Reforming an “absurd” European electricity market still dependent on the price of fossil fuels is one of France’s medium-term projects to achieve energy independence, as explained by French economy minister Bruno Le Maire.
Le Maire spoke on Tuesday (9 March) at a conference organised by the French EU Council Presidency on “Strengthening European energy autonomy and achieving a successful ecological transition” .
The EU’s energy independence strategy, which will be at the centre of discussions at an informal summit of EU leaders in Versailles on 10-11 March, appears consensual but the 27 EU member states still need to decide how to achieve it.
According to Le Maire, the timetable for the implementation of this strategy will see short-, medium-, and long-term actions intertwined. Among them, the reform of the energy market is for the medium term.
“A European energy market in which the price of decarbonised electricity remains dependent on the price of fossil fuels is absurd,” said the minister. “The more the price of gas soars, the more everyone can see this reality.”
Le Maire proposed setting prices according to “the average production cost of decarbonised energies and not the price of fossil fuels, and certainly not the price of gas”.
The reform of the EU’s energy market will be among the issues discussed in Versailles. Le Maire said he was “convinced that the European Commission will propose the necessary, even temporary, adjustments to the rules in this regard”.
Talks in Versailles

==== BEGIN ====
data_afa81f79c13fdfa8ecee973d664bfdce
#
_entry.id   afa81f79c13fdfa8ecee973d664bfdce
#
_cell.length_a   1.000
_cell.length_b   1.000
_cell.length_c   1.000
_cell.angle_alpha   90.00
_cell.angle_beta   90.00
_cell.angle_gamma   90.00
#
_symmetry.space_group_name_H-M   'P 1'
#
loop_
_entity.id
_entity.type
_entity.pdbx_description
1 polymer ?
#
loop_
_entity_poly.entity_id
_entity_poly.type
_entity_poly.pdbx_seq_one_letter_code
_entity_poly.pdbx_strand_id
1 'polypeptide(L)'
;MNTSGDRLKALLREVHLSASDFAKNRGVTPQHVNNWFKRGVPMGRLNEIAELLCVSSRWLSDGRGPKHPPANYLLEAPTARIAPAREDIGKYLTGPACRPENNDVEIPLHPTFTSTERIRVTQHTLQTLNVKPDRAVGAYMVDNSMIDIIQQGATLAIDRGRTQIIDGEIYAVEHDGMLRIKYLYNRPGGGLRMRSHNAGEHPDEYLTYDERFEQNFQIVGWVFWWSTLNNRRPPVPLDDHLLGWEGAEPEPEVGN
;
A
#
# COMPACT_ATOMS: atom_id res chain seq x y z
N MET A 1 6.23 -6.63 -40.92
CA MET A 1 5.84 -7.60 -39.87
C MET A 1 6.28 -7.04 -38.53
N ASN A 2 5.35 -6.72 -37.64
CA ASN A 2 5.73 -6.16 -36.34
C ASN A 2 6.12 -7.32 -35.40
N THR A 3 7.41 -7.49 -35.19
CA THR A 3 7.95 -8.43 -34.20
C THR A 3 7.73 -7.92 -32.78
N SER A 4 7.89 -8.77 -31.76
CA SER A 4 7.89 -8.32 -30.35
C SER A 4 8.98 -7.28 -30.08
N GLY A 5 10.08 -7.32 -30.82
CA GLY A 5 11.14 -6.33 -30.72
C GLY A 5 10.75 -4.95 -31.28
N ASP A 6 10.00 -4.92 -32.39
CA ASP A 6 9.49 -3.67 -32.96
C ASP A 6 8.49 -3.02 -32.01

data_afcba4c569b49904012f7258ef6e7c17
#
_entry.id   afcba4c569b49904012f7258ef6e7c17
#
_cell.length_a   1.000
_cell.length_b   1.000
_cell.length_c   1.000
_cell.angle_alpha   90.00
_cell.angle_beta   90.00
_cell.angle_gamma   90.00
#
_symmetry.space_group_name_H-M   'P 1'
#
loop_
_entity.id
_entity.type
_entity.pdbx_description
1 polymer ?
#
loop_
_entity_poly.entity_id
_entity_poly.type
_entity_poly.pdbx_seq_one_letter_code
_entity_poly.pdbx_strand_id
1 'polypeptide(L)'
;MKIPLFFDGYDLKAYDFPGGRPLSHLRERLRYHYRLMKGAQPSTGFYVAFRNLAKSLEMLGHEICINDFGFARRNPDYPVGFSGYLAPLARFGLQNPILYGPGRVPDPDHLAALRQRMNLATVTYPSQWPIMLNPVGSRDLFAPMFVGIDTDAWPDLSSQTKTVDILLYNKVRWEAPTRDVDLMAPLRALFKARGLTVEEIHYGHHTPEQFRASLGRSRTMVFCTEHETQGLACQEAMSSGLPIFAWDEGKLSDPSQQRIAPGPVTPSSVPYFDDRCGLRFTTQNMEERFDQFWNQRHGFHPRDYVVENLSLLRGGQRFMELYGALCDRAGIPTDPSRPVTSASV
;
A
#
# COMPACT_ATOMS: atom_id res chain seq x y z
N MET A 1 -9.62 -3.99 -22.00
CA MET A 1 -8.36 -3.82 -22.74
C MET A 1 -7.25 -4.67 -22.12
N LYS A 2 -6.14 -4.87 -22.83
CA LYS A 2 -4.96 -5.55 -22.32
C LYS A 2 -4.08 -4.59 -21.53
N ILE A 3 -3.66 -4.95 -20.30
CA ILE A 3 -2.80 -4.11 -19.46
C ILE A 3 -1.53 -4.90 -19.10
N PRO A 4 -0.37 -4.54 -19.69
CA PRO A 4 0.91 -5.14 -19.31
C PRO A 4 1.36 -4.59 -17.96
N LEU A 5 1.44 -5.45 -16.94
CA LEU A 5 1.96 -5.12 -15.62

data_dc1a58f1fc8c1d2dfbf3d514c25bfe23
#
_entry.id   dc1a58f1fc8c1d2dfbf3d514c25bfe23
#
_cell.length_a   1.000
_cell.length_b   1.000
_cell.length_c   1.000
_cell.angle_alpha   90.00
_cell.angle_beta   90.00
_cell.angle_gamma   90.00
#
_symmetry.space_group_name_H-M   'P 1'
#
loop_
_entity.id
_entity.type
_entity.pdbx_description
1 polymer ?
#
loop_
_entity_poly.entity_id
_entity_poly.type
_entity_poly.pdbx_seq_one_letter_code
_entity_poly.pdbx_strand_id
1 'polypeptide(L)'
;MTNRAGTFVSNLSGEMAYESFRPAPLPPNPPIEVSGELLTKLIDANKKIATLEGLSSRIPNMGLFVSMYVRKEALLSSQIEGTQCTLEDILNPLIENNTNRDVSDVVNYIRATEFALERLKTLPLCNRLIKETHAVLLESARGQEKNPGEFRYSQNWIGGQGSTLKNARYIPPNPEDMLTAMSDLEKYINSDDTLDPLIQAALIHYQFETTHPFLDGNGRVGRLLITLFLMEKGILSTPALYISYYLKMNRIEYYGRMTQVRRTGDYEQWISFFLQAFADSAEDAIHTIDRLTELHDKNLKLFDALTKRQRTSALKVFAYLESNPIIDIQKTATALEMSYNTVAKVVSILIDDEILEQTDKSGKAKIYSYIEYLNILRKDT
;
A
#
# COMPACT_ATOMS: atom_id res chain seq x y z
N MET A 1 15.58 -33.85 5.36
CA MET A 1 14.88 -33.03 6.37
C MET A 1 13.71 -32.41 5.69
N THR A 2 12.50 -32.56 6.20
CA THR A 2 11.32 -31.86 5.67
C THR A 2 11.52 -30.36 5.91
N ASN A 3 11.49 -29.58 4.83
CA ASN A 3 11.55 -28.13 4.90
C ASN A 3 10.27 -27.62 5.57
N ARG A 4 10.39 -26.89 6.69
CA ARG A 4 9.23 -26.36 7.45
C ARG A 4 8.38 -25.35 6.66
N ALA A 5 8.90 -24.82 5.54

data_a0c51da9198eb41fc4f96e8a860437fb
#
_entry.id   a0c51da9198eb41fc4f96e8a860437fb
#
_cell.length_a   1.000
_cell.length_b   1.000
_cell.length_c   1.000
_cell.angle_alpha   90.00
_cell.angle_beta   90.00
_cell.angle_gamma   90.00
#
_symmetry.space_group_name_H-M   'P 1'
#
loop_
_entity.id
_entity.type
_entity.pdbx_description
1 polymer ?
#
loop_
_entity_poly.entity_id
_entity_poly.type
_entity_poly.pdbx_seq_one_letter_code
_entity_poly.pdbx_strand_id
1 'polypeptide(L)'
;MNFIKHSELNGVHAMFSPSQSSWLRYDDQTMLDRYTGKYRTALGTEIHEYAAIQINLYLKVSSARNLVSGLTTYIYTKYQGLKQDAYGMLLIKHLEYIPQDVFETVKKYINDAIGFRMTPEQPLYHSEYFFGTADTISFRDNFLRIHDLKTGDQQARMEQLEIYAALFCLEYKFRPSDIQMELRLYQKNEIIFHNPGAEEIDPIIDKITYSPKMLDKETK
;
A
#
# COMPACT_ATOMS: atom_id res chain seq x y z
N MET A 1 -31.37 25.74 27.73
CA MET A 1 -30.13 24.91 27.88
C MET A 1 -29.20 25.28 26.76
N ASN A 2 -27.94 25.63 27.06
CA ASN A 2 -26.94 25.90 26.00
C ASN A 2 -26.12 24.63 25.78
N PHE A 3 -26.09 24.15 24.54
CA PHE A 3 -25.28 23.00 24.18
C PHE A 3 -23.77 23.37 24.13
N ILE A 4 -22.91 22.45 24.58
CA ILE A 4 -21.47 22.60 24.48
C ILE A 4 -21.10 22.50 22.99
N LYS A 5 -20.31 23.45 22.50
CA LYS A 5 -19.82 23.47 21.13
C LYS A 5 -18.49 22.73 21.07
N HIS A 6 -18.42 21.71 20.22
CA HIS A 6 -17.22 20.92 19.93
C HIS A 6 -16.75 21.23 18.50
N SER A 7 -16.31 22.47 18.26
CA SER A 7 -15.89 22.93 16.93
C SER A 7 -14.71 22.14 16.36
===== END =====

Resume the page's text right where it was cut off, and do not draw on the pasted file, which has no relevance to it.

After being rather reluctant to change the energy market, the European Commission is now easing off.
With its “REPowerEU” plan, unveiled on Tuesday, the Commission agreed to reconsider its approach to the matter in order to make Europe independent of Russian fossil fuels – gas, oil and coal – “well before 2030”.
To address soaring energy prices, it is considering assessing “the possibilities for optimising the organisation of the electricity market”.
The Commission said it was taking into account “the final report of the EU Agency for the Cooperation of Energy Regulators and other contributions on the pros and cons of alternative pricing mechanisms to keep electricity affordable, without disrupting supply and further investment in the green transition”.
But not everyone is convinced by the need to reform the EU’s energy market.
“A significant number of member states support our electricity market as it exists,” said the EU’s Energy Commissioner Kadri Simson. “The current situation is extraordinary and requires extraordinary measures, but let’s not abandon everything we have managed to do so far”, she pleaded.
While acknowledging that Russia’s ongoing invasion of Ukraine “shows the limits of the market”, Christian Zinglersen, director-general of the Agency for the Cooperation of Energy Regulators, said that “for the most part” it is functioning well.
The European energy market is “probably one of the most efficient in the world”, he argued, particularly in terms of the security of supply it gives member countries.
The president of France’s Energy Regulation Commission, Jean-François Carenco, called for more deliberation.
“When the product whose marginal cost is retained on the whole of the European continent becomes crazy, absurd, we must reflect, without calling into question this absolute European solidarity, (…) on how we evolve with this double objective, [of sustainable transition and solidarity]” he suggested.
This is bound to provide some food for thought for the debates in Versailles.
[Edited by Zoran Radosavljevic]